Peru Questions Yale on Inventory of Artifacts
MELISSA BLOCK, host:
From NPR News, this is ALL THINGS CONSIDERED. I'm Melissa Block.
MICHELE NORRIS, host:
And I'm Michele Norris.
Some Incan artifacts are once again at the center of an international debate. Nearly 100 years ago, an American archaeologist shipped thousands of antiquities from Machu Picchu in Peru to Yale University in Connecticut.
Two years ago, the government of Peru threatens to sue to get them back. Last year, the two sides hammered out a tentative agreement for Yale to return the material. Now, the fate of those artifacts is once again in question.
Diane Orson reports from member station WNPR.
DIANE ORSON: Custody battles over antiquities usually involve stolen goods — objects looted from the ground, smuggled out of a country, sold on the black market, and bought unwittingly or wittingly by collectors in Museums.
But the dispute over the artifacts from Machu Picchu is different, says Peru's former first lady, Eliane Karp Toledo.
Ms. ELIANE KARP TOLEDO (Former First Lady, Peru): There is a contract in the case of Peru, which the pieces belong to the nation of Peru and have to come back unconditionally just the way they left.
ORSON: The Incan artifacts - ceramic vessels, silver statues, jewelry and human bones - were excavated with the permission of the Peruvian government.
Yale adjunct history professor Hiram Bingham III made three trips to Machu Picchu between 1911 and 1915. The second and third expeditions were co-funded by Yale and the National Geographic Society.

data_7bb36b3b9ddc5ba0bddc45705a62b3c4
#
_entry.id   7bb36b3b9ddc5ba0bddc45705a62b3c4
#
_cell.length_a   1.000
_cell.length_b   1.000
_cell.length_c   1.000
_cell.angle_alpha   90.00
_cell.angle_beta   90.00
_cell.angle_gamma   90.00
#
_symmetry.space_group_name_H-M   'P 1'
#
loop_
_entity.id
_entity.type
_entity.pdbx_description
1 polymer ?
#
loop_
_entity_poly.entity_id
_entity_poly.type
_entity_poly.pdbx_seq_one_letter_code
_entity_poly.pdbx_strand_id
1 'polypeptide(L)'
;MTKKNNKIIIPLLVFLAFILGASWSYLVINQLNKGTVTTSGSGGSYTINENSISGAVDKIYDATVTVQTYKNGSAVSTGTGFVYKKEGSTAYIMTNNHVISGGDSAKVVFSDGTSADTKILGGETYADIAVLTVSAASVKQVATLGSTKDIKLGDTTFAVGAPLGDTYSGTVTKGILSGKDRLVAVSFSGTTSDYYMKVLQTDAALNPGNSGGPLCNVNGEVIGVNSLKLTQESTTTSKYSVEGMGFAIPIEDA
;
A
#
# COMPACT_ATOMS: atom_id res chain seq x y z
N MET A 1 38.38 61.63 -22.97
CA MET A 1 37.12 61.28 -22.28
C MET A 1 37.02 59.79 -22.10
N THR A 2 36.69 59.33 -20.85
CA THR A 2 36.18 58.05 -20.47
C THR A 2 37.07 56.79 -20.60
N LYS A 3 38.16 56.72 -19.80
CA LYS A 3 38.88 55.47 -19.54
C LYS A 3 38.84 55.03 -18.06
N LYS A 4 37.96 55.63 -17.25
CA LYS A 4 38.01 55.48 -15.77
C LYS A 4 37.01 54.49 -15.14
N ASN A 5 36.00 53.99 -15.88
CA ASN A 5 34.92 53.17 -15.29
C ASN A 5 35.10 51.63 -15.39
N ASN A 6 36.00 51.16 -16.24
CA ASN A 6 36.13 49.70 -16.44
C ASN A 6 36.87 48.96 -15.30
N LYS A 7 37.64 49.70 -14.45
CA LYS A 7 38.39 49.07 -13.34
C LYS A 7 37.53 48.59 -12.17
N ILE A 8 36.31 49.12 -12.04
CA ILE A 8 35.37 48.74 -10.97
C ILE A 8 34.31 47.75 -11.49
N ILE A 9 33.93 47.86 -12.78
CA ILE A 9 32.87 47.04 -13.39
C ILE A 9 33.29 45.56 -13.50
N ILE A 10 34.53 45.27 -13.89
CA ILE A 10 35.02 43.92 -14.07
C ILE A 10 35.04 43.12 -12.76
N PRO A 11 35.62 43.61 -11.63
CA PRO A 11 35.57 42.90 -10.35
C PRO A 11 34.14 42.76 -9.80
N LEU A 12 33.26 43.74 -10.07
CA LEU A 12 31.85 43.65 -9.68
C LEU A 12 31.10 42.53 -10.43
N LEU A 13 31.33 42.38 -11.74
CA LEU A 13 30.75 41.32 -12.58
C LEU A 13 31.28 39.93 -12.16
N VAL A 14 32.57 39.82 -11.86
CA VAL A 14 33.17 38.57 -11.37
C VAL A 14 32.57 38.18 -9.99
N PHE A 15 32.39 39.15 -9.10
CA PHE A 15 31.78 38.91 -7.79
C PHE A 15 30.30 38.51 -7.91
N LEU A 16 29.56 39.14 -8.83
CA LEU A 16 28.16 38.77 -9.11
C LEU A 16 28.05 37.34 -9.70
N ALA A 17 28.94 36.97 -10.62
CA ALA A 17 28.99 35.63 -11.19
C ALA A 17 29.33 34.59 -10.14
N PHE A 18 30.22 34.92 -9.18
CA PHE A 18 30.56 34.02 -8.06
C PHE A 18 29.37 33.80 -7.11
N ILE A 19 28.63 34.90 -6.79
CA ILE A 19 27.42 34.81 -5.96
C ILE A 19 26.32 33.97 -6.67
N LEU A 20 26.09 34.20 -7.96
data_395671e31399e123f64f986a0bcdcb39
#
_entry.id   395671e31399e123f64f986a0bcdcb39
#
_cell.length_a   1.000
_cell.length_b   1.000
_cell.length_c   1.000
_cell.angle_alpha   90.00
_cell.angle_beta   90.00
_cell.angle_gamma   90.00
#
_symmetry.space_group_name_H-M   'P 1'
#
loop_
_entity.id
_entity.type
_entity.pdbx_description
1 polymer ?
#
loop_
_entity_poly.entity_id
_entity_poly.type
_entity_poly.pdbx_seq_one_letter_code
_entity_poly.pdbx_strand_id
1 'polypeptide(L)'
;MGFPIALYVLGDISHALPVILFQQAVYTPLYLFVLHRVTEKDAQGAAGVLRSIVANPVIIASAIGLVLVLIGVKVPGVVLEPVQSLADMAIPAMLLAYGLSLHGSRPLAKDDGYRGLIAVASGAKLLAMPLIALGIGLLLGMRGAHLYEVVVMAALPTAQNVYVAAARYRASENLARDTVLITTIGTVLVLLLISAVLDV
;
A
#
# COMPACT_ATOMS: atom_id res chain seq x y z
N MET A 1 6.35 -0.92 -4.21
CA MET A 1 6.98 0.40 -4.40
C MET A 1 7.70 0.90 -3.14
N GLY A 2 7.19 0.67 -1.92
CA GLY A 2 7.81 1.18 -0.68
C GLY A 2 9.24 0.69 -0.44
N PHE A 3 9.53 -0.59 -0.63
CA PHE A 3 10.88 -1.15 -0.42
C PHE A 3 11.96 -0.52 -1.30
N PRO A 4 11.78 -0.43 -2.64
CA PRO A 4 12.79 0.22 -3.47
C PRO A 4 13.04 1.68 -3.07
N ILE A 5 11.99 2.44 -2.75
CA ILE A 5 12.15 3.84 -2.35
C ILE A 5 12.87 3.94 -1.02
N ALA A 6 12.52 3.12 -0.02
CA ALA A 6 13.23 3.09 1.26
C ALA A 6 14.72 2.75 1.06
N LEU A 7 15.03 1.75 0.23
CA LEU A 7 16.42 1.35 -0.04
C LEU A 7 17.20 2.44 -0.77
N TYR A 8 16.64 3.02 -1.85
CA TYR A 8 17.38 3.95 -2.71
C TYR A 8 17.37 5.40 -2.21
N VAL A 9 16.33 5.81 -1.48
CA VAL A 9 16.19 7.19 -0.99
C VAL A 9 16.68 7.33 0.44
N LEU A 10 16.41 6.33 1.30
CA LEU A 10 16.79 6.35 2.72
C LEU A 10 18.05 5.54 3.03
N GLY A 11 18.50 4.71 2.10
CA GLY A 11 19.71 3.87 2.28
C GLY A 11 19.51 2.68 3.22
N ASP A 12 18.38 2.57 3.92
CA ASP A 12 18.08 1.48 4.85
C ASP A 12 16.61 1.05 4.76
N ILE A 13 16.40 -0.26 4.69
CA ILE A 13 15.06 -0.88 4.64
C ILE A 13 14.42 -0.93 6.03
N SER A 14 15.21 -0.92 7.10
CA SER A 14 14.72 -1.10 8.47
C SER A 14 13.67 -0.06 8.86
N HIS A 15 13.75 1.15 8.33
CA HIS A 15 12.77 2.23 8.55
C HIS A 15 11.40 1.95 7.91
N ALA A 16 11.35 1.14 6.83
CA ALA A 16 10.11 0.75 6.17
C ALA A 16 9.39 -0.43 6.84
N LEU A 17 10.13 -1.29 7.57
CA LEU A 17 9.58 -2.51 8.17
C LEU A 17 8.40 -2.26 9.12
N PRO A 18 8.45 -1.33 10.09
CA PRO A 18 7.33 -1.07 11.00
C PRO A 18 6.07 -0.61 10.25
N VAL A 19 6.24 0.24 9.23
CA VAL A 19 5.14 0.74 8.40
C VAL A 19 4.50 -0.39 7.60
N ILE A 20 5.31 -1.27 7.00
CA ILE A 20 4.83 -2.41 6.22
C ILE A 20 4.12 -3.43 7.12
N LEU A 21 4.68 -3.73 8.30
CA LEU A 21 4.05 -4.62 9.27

Bingham wrote letters about his travels to the Geographic's then-president, Gilbert Grosvenor. In an interview with NPR two years ago, National Geographic's current executive vice president, Terry Garcia, said he found a trove of correspondence in the Society's archives.
Mr. TERRY GARCIA (Executive Vice President for Missions Programs, National Geographic Society): Literally, dozens of letters indicating that Hiram Bingham, Gilbert Grosvenor and Yale, all understood that they were being permitted to excavate this site subject to an acknowledgement that the objects, number one, belong to the Peruvian government, but also, that if those objects were taken out of the country, they were loans and that they were to be returned.
ORSON: And some did go back, but thousands stayed Yale's Peabody Museum. In 2006, Peru's first indigenous president, Alejandro Toledo threatened a lawsuit against Yale. But last year, Yale worked out a proposed settlement with his successor. That was never signed.
When she learned details of the tentative agreement, Toledo's wife, Eliane Karp wrote a stinging opinion piece in The New York Times criticizing the pact. Days later, a Peruvian delegation traveled to Connecticut to review Yale's inventory of the artifacts.
Yale deputy provost for the arts, Barbara Shailor.
Ms. BARBARA SHAILOR (Deputy Provost for the Arts, Yale University): This is an inventory that has been recently put together that's much more detailed and much more scientific than any inventory in the past. And they spent very, very long days working with our faculty and our staff going through and checking each item.